Graduation Year

2006

Document Type

Thesis

Degree

M.A.

Degree Granting Department

Geography

Major Professor

Jayajit Chakraborty, Ph.D.

Co-Major Professor

Robert Brinkmann, Ph.D.

Committee Member

M. Martin Bosman, Ph.D.

Keywords

fourteeners, climbing frequency, trails, erosion, alpine degradation

Abstract

This research focuses on documenting and analyzing the factors that affect mountain climbing in the state of Colorado and assessing the potential environmental impacts caused by the growing number of climbers visiting the Fourteeners—the 58 mountain peaks located within the Rocky Mountains exceeding an elevation of 14,000 feet. Key objectives were to: 1. identify factors that have a significant effect on mountain climbing frequency; 2. collect information from physical trail and route evaluation to develop an interim classification index; 3. combine relevant variables to formulate a composite Fourteeners Environmental Degradation Index (FEDI) and use it to evaluate, rank, and compare the 58 fourteeners within the six major mountain ranges; and 4. examine sensitivity of this composite index based on changing relative importance of the input variables.

Results from the first phase, based on statistical tests, indicated that annual climbing frequency has a significant positive association with (a) distance from Denver; (b) direct distance from the summit to the nearest paved road; (c) length of the trail/route; and (d) climbing route difficulty. Elevation of a peak’s trailhead, however, is the only variable with a significantly negative relationship with climbing frequency of the fourteeners.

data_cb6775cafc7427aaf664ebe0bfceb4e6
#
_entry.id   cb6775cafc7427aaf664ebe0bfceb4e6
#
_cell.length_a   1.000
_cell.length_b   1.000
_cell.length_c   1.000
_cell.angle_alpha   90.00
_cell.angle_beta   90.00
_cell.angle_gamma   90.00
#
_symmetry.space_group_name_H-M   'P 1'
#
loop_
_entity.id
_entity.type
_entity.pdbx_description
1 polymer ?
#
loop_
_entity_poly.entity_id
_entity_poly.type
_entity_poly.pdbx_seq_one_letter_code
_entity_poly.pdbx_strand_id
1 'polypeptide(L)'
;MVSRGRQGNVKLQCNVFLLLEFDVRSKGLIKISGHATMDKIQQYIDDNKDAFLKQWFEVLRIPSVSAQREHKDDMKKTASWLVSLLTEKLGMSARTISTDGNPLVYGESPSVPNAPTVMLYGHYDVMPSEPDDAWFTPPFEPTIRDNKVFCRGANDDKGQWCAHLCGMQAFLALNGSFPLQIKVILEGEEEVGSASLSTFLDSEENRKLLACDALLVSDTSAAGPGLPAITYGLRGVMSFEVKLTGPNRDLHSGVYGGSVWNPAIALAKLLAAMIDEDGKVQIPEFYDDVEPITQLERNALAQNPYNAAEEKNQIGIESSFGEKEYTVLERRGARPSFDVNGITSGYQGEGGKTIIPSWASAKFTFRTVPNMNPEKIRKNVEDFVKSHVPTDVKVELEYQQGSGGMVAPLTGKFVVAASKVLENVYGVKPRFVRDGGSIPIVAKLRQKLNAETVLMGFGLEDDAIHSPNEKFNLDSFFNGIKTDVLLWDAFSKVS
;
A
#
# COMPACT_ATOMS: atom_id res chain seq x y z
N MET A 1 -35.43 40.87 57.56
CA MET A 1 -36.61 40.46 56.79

The second phase of the study involved the assessment of adverse impacts (trail erosion and trail status) through extensive fieldwork. The data was used to develop an interim FEDI. Peaks in the Front Range (e.g., Mount Evans, Longs Peak, and Pikes Peak) indicate the most adverse human-environmental impacts.

Variables from both previous phases were combined to develop the final FEDI. Analyses indicated that Mount Evans (Front Range) was ranked highest (highest level of adverse impacts), while Culebra (Sangre de Cristo Range) ranked lowest. The mountain ranges closest to Denver (Front Range and Tenmile/Mosquito) yielded the highest average ranks, while ranges farthest from Denver showed lowest ranks. Sensitivity analyses of the FEDI suggested that rankings were not drastically altered by adjusting relative importance of input factors.

The findings provide important insights on identifying preservation needs within heavily visited mountain environments and can be used to guide future protection efforts, trail construction, and maintenance for existing trails and routes.

Comments

Note to Reader: The original manuscript of this document contains color that is necessary for understanding the data, maps, and information presented. The original thesis is on file with the University of South Florida (USF) library in Tampa, Florida, USA.

Share

COinS